Yet his scientific legacy was indisputable, and became even more so as we came to understand cosmology better. The first Friedmann equation is the most important of the two, since it’s the most easy and straightforward to tie to observations. On one side, you have the equivalent of the expansion rate (squared), or what’s colloquially known as the Hubble constant. (It’s not truly a constant, since it can change as the Universe expands or contracts over time.) It tells you how the fabric of the Universe expands or contracts as a function of time.
On the other side is literally everything else. There’s all the matter, radiation, and any other forms of energy that make up the Universe. There’s the curvature intrinsic to space itself, dependent on whether the Universe is closed (positively curved), open (negatively curved), or flat (uncurved). And there’s also the “Λ” term: a cosmological constant, which can either be a form of energy or can be an intrinsic property of space.
Either way, this is the equation that relates how the Universe expands, quantitatively, to what makes up the matter and energy within it. Measure what’s in your Universe today and how fast it’s expanding today, and you can extrapolate forwards or backwards by arbitrary amounts. You can know how the Universe was expanding in the distant past or immediately after the Big Bang. You can know whether it will recollapse or not (it won’t), or whether the expansion rate will asymptote to zero (it won’t) or remain positive forever (it will).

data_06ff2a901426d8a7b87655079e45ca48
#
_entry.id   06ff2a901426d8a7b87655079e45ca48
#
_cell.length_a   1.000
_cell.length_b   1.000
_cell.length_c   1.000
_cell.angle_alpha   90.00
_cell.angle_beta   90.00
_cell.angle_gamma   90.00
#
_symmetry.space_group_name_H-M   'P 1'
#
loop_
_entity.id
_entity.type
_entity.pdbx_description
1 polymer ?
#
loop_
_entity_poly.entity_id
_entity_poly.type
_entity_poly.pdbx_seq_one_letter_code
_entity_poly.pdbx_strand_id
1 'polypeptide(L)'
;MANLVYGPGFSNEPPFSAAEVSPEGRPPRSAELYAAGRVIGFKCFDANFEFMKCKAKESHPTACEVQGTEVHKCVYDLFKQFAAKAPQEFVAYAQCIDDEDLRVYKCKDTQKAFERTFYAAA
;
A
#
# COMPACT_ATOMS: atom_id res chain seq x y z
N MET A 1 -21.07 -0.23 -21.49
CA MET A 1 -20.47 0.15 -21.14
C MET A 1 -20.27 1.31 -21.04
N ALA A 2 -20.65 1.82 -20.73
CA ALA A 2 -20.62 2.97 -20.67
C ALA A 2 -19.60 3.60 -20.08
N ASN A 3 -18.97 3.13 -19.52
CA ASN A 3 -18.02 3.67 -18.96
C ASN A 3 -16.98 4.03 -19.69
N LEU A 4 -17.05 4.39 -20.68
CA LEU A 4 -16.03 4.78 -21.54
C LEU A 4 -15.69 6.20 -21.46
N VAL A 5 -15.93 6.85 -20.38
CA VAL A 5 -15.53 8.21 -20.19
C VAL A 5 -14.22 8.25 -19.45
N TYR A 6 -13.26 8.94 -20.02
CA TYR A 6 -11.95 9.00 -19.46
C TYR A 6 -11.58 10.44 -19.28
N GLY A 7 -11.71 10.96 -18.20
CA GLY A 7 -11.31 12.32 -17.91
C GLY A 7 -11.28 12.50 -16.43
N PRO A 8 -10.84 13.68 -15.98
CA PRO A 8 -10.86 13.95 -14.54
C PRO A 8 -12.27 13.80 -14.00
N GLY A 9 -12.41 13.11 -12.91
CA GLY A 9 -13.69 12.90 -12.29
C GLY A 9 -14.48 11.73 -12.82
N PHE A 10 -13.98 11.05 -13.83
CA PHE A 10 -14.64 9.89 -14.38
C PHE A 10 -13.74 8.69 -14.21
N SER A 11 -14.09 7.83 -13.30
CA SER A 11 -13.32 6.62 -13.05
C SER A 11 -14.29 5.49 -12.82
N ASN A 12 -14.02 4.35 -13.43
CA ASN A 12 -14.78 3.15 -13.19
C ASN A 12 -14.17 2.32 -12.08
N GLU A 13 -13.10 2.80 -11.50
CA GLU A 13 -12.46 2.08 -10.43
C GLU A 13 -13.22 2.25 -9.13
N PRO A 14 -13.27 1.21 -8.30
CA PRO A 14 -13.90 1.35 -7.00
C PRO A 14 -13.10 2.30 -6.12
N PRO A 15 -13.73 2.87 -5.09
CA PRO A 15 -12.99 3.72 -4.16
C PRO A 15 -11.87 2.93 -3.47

And perhaps most spectacularly, you can add imperfections atop this smooth background. The density imperfections you put into your Universe tell you how large-scale structure grows and forms, what will grow into a galaxy/cluster and what won’t, and what will become gravitationally bound versus what will be driven apart.
All of this can be derived from one single equation: the first Friedmann equation.
Although Friedmann’s life was short, his influence cannot be overstated. He was the first to derive the General Relativity solution that describes our Universe: an expanding Universe filled with matter. Although it was independently derived, later, by three others — Georges Lemaître, Howard Robertson, and Arthur Walker — Friedmann fully realized its implications and applications, and even came up with the first solutions for exotically curved spaces. He was an influential teacher as well; his most famous pupil was George Gamow, who would later go on to apply Friedmann’s work to the expanding Universe to create the Big Bang Theory of our cosmic origin.
Nearly a century after his most famous work, Friedmann’s equations have been extended to a Universe containing an inflationary origin, dark matter, neutrinos, and dark energy. Yet they’re still perfectly valid, with no additions or modifications required to account for these tremendous advances. While we can all argue about the relative merits of Einstein, Newton, Maxwell, Feynman, Boltzmann, Hawking, and many others, when it comes to the expanding Universe, Friedmann’s first equation is the only one you need. It connects the matter and energy that’s present to the expansion rate today, in the past, and in the future, and allows you to know the fate and history of the Universe from measurements we can make today. As far as the fabric of our Universe is concerned, this equation takes the crown as the single most important.
Starts With A Bang is now on Forbes, and republished on Medium thanks to our Patreon supporters. Ethan has authored two books, Beyond The Galaxy, and Treknology: The Science of Star Trek from Tricorders to Warp Drive.